For those who survived Target cuts, what next?

A Target employee left the Brooklyn Park campus.
Target employees left the Brooklyn Park campus with boxes Tuesday, Mar. 10, 2015, as layoffs were taking place at the company.
Jennifer Simonson | MPR News

As laid off workers streamed out of Target corporate buildings toting white boxes Tuesday, several remaining Target employees tweeted farewells.

Target announced Tuesday that 1,700 employees are out of work. Another 1,400 open positions will go unfilled.

In a statement detailing the layoffs, Target said, "Our goal is to treat all affected team members with the respect they deserve."

The key audience for that message, experts say, is the employees returning to work Wednesday, because they will be closely watching how management treats departing colleagues.

Target is spending $100 million on severance to soften the blow to departing employees. That's nearly $60,000 for each laid off employee, who will receive 15 weeks of pay, plus additional severance based on years of service.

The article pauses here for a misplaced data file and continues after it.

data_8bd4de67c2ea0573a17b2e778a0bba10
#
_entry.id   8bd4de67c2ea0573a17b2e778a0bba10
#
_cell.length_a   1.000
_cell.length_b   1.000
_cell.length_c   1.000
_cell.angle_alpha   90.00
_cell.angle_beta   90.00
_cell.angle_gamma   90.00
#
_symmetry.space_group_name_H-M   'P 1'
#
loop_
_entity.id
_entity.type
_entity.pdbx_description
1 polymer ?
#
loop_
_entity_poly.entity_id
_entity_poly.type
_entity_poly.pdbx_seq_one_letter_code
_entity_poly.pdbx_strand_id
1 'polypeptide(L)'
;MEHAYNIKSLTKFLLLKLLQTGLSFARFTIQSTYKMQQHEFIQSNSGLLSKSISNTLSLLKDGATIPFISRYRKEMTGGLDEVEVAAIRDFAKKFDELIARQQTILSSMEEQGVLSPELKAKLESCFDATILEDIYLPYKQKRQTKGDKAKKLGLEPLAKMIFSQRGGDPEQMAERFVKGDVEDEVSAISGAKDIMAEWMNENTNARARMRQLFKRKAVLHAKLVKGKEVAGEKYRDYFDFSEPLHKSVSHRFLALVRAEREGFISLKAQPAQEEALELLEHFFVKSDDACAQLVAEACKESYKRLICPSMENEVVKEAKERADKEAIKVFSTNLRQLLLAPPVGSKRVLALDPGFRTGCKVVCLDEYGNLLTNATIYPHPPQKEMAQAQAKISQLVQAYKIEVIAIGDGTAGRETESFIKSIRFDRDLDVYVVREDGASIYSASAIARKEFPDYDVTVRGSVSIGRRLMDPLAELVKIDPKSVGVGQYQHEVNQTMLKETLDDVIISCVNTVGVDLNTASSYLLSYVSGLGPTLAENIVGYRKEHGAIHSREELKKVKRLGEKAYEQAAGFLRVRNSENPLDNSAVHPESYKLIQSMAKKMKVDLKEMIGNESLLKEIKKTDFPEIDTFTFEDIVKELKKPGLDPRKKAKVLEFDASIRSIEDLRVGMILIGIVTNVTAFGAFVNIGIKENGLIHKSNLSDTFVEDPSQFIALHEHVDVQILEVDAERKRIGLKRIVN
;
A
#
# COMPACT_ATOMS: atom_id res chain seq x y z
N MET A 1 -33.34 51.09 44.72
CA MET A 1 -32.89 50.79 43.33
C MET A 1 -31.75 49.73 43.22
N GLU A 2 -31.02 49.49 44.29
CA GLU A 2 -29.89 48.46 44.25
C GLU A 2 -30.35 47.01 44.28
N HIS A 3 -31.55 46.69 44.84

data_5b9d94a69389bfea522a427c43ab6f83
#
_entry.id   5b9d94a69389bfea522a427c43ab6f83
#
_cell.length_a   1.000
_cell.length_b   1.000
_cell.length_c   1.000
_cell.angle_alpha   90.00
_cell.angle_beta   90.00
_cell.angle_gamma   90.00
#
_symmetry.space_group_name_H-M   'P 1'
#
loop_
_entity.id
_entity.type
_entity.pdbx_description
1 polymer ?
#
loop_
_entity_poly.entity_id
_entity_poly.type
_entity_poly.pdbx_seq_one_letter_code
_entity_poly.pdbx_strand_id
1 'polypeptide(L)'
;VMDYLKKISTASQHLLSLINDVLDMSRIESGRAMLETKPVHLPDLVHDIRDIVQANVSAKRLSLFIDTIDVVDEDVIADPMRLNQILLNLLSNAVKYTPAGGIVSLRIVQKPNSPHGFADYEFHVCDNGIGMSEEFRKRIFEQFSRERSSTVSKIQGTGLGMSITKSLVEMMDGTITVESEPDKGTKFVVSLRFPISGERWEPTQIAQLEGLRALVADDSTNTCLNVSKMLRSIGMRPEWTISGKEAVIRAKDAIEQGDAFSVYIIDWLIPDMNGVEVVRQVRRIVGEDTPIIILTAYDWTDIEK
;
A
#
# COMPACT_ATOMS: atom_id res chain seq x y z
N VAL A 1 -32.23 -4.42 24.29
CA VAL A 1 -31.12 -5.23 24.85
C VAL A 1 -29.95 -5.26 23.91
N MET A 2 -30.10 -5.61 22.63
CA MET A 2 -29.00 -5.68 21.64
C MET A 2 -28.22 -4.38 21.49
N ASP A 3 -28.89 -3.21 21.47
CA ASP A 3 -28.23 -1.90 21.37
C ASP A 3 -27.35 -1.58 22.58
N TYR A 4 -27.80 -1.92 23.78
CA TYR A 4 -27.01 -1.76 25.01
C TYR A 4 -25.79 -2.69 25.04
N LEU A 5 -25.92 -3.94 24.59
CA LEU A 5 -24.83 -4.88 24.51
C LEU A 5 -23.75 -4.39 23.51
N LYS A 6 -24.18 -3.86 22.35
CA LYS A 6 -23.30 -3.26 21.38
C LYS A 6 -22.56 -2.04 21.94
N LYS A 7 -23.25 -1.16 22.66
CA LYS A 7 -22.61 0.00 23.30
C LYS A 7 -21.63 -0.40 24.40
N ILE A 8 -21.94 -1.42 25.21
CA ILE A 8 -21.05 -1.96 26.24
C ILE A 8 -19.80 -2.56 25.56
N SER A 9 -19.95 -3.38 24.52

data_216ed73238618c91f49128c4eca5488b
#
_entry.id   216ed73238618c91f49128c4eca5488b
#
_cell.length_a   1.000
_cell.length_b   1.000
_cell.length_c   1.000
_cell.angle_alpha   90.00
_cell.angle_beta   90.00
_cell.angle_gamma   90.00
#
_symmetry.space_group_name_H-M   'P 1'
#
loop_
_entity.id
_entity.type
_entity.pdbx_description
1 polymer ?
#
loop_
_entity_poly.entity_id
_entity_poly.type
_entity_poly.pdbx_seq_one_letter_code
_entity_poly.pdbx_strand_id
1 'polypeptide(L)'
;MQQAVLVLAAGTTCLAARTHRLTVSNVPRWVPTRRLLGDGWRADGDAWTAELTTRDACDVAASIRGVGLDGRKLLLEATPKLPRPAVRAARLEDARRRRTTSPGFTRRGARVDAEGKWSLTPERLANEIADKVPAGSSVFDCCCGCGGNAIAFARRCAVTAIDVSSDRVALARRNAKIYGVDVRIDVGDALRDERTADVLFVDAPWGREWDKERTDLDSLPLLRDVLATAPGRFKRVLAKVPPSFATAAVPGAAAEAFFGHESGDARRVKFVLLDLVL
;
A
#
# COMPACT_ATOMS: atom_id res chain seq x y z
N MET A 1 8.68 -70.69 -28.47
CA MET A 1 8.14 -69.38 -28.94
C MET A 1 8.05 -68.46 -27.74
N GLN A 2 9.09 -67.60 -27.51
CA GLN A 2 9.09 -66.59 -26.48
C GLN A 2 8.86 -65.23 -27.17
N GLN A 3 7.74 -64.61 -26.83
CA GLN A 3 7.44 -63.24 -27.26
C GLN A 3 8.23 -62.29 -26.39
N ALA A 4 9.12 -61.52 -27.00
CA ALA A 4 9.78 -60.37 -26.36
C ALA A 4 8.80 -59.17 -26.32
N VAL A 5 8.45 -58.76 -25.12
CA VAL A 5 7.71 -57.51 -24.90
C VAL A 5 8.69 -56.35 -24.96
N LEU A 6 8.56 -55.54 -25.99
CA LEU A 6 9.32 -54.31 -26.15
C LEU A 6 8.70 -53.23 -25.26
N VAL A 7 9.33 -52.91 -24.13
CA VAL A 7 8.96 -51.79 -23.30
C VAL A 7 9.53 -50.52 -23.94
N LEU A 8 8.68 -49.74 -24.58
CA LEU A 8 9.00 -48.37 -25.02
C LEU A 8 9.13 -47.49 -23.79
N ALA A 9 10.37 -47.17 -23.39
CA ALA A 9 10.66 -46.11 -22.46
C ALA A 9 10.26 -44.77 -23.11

Spokeswoman Molly Snyder said the company will also provide career outplacement support and access to free executive education courses, and will pay the employer portion of benefits for the next six months.

But Kathy Northhamer, of the Robert Half recruitment firm, said no matter how respectful the process or generous the severance, layoffs will affect those who get to keep their jobs. That means employees need to feel secure as soon as possible, said Mark Sheffert, chairman and CEO of Manchester Companies, a firm that advises companies on layoffs.

"To the extent that they can communicate that ... there aren't going to be any subsequent layoffs in the near future, that really helps them in terms of making employees feel less angst and making them more productive," Sheffert said.

But Target has kept mum on whether the slashing of 3,100 jobs is the end or beginning of its restructuring plan.

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